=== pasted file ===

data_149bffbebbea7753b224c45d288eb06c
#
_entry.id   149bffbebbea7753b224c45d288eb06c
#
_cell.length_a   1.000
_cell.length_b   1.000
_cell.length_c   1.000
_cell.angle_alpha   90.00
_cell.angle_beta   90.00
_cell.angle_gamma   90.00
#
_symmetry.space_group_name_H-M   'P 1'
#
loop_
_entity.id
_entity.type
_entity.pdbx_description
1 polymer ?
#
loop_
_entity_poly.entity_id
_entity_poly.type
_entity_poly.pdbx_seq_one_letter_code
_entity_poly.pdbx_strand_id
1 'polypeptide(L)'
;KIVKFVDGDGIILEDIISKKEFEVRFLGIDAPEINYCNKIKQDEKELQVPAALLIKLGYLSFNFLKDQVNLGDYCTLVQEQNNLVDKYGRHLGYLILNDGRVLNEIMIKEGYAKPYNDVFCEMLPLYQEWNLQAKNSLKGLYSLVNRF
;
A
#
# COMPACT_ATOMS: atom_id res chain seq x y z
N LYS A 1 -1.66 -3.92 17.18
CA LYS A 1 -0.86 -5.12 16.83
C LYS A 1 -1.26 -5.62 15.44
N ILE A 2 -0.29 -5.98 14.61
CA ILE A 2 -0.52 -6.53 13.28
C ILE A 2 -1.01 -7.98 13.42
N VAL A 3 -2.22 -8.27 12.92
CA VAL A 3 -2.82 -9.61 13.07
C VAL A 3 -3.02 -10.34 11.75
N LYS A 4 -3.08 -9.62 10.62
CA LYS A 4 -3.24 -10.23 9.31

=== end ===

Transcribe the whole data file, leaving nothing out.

data_149bffbebbea7753b224c45d288eb06c
#
_entry.id   149bffbebbea7753b224c45d288eb06c
#
_cell.length_a   1.000
_cell.length_b   1.000
_cell.length_c   1.000
_cell.angle_alpha   90.00
_cell.angle_beta   90.00
_cell.angle_gamma   90.00
#
_symmetry.space_group_name_H-M   'P 1'
#
loop_
_entity.id
_entity.type
_entity.pdbx_description
1 polymer ?
#
loop_
_entity_poly.entity_id
_entity_poly.type
_entity_poly.pdbx_seq_one_letter_code
_entity_poly.pdbx_strand_id
1 'polypeptide(L)'
;KIVKFVDGDGIILEDIISKKEFEVRFLGIDAPEINYCNKIKQDEKELQVPAALLIKLGYLSFNFLKDQVNLGDYCTLVQEQNNLVDKYGRHLGYLILNDGRVLNEIMIKEGYAKPYNDVFCEMLPLYQEWNLQAKNSLKGLYSLVNRF
;
A
#
# COMPACT_ATOMS: atom_id res chain seq x y z
N LYS A 1 -1.66 -3.92 17.18
CA LYS A 1 -0.86 -5.12 16.83
C LYS A 1 -1.26 -5.62 15.44
N ILE A 2 -0.29 -5.98 14.61
CA ILE A 2 -0.52 -6.53 13.28
C ILE A 2 -1.01 -7.98 13.42
N VAL A 3 -2.22 -8.27 12.92
CA VAL A 3 -2.82 -9.61 13.07
C VAL A 3 -3.02 -10.34 11.75
N LYS A 4 -3.08 -9.62 10.62
CA LYS A 4 -3.24 -10.23 9.31